Although he did receive a campaign visit and endorsement from President Dwight D. Eisenhower, Longstreth had little other assistance from the Republican party machine and ran as an "Independent Republican". Republicans still held an edge in voter registration in 1955, but their share of the electorate continued to decline over previous years; the result was a landslide for Dilworth. In an election with higher than expected turnout, the Democrat took 59% of the vote, a slight increase over the party's tally from the mayoral contest of four years earlier; the Democrats carried 44 of the city's 52 wards. Longstreth conceded defeat early in the evening, said that he hoped for "an administration that will be good for all people and the progress of our great city"; the Philadelphia Inquirer described the result as "a ringing indorsement of the policies of Mayor Joseph S. Clark, Jr. whose Democratic administration was the key issue in the Fall ballot drive." For the open office of district attorney, vacated by Dilworth when he ran for mayor, the Democrats nominated city councilman Victor H. Blanc against the Republicans' Wilhelm F. Knauer.

Blanc, a veteran of both World Wars and former assistant district attorney, had been elected to city council in an at-large seat in 1951. During his time on the council, he was in charge of an investigation into corruption in construction at Philadelphia International Airport. Knauer, a state deputy attorney general, was a long-time Republican party leader, his wife, Virginia Knauer, would be elected to city council. As in the mayor's race, the Democrats were victorious, Blanc was elected, his vote totals led the Democratic ticket, exceeding Dilworth's numbers. Philadelphians elected a seventeen-member city council in 1955, with ten members representing districts of the city, the remaining seven being elected at-large. For the at-large seats, each political party could nominate five candidates, voters could only vote for five, with the result being that the majority party could only take five of the seven seats, leaving two for the minority party; the Democrats' citywide dominance continued into the city council races, as they retained control of nine of ten districts and five of seven at-large seats.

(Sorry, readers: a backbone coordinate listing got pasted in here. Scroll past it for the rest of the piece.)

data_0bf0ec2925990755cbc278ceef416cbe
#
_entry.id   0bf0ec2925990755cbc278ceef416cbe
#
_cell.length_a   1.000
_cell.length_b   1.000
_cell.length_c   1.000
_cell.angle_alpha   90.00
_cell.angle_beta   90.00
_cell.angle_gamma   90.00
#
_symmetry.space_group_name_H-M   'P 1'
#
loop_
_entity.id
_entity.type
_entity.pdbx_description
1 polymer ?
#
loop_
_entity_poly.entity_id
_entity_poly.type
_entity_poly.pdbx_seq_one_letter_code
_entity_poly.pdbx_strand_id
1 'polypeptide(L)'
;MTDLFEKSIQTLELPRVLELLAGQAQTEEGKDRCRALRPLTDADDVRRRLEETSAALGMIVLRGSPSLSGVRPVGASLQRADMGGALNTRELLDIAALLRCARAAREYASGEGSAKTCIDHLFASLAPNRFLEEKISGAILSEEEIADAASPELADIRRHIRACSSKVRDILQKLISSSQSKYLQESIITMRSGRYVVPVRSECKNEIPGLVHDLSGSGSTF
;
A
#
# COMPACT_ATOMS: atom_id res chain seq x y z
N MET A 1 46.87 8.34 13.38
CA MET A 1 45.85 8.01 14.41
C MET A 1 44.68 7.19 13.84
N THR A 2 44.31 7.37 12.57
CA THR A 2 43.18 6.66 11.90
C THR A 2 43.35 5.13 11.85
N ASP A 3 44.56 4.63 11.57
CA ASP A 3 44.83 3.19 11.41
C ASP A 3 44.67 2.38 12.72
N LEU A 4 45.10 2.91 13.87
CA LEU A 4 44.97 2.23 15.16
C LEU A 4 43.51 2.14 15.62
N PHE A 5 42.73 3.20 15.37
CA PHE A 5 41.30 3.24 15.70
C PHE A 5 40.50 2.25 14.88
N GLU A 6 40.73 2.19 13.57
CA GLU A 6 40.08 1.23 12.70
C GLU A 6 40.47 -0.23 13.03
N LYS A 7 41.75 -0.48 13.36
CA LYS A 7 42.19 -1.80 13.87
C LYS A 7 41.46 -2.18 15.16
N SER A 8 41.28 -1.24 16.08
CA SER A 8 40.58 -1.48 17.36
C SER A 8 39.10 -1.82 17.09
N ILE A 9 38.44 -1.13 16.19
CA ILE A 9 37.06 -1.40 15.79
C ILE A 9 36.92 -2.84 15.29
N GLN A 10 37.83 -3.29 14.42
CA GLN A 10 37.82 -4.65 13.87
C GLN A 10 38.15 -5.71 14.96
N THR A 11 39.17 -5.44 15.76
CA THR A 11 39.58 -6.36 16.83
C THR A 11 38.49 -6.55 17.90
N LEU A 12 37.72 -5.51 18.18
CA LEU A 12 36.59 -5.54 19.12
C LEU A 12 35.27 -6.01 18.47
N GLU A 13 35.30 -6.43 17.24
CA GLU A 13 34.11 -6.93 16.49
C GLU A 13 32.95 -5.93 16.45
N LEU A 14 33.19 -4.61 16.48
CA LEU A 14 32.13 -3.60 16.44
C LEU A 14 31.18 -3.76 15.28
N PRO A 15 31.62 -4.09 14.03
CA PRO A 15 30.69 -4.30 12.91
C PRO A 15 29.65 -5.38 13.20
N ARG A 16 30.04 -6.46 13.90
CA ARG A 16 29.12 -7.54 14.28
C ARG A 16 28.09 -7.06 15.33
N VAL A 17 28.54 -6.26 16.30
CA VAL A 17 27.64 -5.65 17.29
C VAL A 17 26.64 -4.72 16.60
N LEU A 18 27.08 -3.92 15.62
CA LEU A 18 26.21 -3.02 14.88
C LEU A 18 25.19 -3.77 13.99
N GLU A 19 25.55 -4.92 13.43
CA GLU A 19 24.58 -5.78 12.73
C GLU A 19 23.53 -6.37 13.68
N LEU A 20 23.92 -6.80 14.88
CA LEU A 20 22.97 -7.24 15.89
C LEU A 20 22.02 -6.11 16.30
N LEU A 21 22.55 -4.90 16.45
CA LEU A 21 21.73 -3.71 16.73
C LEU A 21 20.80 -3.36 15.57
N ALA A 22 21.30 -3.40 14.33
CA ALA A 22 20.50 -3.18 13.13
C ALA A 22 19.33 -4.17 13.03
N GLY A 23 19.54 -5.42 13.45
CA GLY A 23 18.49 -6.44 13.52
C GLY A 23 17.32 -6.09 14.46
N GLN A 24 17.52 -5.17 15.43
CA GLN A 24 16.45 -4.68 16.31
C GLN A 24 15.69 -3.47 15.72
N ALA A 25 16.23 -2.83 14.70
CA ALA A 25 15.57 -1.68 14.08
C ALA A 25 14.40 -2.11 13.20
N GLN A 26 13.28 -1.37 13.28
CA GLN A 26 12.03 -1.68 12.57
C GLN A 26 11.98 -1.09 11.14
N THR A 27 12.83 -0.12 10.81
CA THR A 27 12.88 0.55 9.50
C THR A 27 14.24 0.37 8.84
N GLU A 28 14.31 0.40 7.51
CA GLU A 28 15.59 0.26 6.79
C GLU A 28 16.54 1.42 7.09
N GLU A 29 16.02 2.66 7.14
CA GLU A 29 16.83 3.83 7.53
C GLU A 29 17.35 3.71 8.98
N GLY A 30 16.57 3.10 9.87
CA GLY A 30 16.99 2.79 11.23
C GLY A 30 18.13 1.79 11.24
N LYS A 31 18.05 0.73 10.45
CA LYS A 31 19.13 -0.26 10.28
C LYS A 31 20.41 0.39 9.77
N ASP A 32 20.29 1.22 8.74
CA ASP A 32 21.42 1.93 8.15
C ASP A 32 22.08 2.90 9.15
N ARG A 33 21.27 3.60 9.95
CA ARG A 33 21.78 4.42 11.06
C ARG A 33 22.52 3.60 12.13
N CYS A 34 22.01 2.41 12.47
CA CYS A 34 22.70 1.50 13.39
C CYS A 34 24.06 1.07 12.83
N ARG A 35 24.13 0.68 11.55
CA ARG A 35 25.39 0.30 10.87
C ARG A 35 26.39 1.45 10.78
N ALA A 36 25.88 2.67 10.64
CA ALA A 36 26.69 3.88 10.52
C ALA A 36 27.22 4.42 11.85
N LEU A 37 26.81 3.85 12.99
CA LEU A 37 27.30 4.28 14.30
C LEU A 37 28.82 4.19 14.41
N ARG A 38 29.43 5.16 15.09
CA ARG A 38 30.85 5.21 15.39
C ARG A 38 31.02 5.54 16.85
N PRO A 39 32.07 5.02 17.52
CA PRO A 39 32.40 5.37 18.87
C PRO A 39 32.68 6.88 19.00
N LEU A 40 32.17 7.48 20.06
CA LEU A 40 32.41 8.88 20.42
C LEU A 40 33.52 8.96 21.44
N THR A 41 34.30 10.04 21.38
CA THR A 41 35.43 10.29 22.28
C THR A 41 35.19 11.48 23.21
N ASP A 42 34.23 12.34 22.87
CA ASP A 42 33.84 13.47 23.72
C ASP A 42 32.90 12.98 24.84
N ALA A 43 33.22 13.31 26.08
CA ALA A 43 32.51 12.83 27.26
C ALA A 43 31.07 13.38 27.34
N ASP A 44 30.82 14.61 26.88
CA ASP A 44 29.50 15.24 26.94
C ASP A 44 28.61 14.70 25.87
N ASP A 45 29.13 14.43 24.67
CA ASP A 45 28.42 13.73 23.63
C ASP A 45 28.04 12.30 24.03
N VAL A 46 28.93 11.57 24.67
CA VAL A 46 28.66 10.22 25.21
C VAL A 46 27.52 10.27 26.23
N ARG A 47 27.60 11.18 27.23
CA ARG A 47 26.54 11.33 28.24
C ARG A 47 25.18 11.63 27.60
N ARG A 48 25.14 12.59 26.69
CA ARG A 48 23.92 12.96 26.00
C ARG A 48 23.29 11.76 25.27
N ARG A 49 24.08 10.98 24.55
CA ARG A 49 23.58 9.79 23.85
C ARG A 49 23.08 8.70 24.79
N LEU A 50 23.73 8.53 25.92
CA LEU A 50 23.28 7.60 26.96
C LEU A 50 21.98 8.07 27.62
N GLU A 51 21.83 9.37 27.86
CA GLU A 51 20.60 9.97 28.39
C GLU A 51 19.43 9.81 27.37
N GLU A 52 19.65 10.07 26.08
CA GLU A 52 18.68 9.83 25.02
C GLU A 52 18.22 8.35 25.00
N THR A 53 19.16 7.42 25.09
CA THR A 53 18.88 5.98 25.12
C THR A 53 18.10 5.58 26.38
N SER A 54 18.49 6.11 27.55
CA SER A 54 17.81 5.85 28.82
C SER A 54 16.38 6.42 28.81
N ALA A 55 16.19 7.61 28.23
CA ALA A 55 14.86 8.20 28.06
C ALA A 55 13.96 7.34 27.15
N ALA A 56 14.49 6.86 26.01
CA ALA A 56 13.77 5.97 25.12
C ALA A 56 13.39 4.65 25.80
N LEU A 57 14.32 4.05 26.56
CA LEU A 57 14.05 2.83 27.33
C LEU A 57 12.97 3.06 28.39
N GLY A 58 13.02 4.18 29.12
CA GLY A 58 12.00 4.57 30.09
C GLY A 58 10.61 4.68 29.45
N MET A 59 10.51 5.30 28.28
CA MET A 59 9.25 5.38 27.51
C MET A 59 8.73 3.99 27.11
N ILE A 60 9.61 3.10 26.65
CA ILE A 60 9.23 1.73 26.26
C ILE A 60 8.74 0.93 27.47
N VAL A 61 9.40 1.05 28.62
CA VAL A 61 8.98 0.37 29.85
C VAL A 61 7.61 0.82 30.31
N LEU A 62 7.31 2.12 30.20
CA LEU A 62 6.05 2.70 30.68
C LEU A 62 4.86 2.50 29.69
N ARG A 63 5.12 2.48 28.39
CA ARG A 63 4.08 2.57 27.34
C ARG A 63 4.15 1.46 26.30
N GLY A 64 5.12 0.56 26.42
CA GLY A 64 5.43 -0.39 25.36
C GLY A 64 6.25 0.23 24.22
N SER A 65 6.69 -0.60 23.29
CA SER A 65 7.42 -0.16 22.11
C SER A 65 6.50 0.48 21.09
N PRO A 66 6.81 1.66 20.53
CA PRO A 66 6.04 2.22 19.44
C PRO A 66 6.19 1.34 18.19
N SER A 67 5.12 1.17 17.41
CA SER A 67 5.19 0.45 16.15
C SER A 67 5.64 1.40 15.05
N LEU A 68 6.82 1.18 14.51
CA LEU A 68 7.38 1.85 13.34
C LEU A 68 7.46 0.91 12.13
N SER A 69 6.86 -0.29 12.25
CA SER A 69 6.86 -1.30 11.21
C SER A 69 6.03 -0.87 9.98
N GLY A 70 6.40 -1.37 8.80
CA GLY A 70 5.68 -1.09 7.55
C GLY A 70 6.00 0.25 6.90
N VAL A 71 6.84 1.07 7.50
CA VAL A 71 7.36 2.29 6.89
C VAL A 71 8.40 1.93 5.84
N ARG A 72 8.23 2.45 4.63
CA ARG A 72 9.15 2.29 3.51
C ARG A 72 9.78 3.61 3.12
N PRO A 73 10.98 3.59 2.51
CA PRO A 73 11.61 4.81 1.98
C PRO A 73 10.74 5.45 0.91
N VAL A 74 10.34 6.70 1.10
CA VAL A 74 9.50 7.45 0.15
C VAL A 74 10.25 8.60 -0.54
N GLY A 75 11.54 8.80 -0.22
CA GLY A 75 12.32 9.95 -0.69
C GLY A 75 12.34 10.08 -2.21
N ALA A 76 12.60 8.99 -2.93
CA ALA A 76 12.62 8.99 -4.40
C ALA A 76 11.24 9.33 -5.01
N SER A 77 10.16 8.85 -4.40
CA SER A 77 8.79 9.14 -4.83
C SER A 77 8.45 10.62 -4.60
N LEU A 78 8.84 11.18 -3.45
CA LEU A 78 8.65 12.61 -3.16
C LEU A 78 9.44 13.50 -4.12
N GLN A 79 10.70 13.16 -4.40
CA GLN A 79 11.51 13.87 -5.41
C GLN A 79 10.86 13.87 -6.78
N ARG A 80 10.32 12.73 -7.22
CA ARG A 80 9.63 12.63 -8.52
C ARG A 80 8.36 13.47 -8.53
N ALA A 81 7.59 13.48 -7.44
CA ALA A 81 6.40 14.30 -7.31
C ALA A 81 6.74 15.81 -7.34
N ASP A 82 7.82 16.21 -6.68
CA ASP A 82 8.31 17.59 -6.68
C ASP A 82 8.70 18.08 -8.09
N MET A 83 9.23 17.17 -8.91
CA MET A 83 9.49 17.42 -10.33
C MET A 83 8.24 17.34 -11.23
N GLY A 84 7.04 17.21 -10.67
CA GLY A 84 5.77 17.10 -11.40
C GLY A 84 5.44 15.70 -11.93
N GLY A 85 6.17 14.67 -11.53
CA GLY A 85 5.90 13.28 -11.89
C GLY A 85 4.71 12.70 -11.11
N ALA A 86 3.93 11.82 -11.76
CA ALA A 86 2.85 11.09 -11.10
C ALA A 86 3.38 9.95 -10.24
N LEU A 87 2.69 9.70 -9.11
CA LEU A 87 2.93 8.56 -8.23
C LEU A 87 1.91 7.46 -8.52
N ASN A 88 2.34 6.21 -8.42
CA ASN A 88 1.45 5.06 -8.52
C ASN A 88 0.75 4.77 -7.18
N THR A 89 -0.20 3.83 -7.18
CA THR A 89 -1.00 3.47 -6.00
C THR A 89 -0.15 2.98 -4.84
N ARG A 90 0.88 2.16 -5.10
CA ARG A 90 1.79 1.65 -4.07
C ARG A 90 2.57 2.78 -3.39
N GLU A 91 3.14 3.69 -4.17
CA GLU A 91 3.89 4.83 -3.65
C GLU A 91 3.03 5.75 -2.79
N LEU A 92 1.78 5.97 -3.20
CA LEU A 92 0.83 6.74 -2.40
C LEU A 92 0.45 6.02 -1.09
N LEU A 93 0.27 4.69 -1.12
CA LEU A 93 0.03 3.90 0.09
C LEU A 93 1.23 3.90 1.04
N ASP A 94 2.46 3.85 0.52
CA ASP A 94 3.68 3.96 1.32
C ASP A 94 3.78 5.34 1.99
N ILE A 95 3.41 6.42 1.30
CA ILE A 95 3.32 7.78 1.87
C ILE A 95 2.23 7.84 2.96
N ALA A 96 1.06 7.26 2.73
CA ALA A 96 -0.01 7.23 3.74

In the at-large races, the two incumbent Democratic candidates, Victor E. Moore and Paul D'Ortona, led the ticket. Three other Democrats were elected: John F. Byrne Sr., councilman for the 10th district. On the Republican side, incumbent at-large councilman Louis Schwartz was re-elected; the other Republican incumbent, Donald C. Rubel, who had won a special election as an independent Republican backed by Democrats, lost his spot to Thomas M. Foglietta, a young lawyer and son of former councilman Michael Foglietta. Losing bids for the Republican at-large seats were real estate assessor F. Raymond Heuges and former magistrate Hobson R. Reynolds. At the district level, Democratic incumbents Thomas I. Guerin, Harry Norwitch, Samuel Rose, Raymond Pace Alexander, Michael J. Towey, James Hugh Joseph Tate, Charles M. Finley were all reelected. In the 2nd district, Democrat Gaetano Giordano took the seat from Republican David Zwanetz, nominated when incumbent Republican William M. Phillips did not run for reelection.